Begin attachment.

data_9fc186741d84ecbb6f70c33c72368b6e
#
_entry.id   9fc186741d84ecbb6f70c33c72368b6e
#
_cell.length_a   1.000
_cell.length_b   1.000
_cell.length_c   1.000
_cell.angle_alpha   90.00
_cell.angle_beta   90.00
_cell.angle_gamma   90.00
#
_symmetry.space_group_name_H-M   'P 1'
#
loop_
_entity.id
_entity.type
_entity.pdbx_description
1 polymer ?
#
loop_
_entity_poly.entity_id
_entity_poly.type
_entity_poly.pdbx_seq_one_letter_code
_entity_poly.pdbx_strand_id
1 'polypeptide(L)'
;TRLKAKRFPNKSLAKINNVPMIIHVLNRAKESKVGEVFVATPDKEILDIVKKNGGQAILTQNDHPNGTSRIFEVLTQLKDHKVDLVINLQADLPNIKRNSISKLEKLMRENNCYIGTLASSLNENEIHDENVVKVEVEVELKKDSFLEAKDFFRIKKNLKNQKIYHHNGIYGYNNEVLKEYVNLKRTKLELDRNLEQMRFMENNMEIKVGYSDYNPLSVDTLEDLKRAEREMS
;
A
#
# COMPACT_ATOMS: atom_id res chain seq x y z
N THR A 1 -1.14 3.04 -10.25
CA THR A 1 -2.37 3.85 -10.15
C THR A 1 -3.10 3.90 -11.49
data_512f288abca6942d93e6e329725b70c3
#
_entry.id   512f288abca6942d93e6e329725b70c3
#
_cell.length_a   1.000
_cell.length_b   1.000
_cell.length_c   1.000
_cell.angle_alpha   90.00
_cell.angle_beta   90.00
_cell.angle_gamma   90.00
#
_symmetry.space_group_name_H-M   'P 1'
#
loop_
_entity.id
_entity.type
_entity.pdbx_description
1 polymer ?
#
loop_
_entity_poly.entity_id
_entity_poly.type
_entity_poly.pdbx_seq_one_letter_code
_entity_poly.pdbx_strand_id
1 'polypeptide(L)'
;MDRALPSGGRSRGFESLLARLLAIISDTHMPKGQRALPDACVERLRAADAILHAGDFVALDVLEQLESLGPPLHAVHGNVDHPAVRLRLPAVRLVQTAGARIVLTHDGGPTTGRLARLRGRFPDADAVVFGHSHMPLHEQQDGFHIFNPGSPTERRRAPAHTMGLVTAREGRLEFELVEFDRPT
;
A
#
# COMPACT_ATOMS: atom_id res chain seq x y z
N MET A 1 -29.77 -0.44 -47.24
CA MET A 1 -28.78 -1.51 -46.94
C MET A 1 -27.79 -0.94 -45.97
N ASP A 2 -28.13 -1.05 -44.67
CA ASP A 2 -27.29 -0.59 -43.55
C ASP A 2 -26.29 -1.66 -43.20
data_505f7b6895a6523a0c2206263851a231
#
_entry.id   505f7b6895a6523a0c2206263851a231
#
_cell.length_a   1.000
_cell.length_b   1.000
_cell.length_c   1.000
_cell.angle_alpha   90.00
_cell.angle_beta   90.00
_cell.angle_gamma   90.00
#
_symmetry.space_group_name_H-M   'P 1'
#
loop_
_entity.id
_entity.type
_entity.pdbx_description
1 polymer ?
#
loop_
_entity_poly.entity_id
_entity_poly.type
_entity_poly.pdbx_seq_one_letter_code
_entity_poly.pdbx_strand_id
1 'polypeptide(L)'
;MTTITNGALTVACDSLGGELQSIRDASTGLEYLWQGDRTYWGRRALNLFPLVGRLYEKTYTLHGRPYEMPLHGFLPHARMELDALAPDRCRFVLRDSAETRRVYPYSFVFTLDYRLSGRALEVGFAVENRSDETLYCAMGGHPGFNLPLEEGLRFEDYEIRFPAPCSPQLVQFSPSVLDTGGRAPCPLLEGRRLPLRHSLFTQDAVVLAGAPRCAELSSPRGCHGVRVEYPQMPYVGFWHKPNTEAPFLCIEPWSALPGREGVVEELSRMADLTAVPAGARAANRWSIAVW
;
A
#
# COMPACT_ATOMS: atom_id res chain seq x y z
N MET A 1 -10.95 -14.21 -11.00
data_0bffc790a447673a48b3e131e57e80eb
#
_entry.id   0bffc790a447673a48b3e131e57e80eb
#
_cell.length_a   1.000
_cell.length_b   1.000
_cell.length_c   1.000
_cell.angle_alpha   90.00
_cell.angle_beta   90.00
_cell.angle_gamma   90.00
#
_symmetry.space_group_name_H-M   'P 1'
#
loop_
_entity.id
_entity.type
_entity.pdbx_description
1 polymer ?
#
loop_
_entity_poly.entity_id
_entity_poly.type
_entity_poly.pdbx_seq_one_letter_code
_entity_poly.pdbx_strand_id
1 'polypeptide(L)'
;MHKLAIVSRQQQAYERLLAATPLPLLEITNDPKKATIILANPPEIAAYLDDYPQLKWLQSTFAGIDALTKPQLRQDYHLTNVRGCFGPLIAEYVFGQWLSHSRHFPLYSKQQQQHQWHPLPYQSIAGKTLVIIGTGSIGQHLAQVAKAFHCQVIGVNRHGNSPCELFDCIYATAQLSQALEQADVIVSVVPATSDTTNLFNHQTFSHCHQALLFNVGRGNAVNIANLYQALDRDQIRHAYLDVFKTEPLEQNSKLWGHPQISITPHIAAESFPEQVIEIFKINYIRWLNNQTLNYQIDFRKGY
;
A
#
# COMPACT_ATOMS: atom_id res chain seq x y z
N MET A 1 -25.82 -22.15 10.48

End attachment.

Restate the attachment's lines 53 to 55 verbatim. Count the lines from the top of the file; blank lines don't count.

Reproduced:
loop_
_entity_poly.entity_id
_entity_poly.type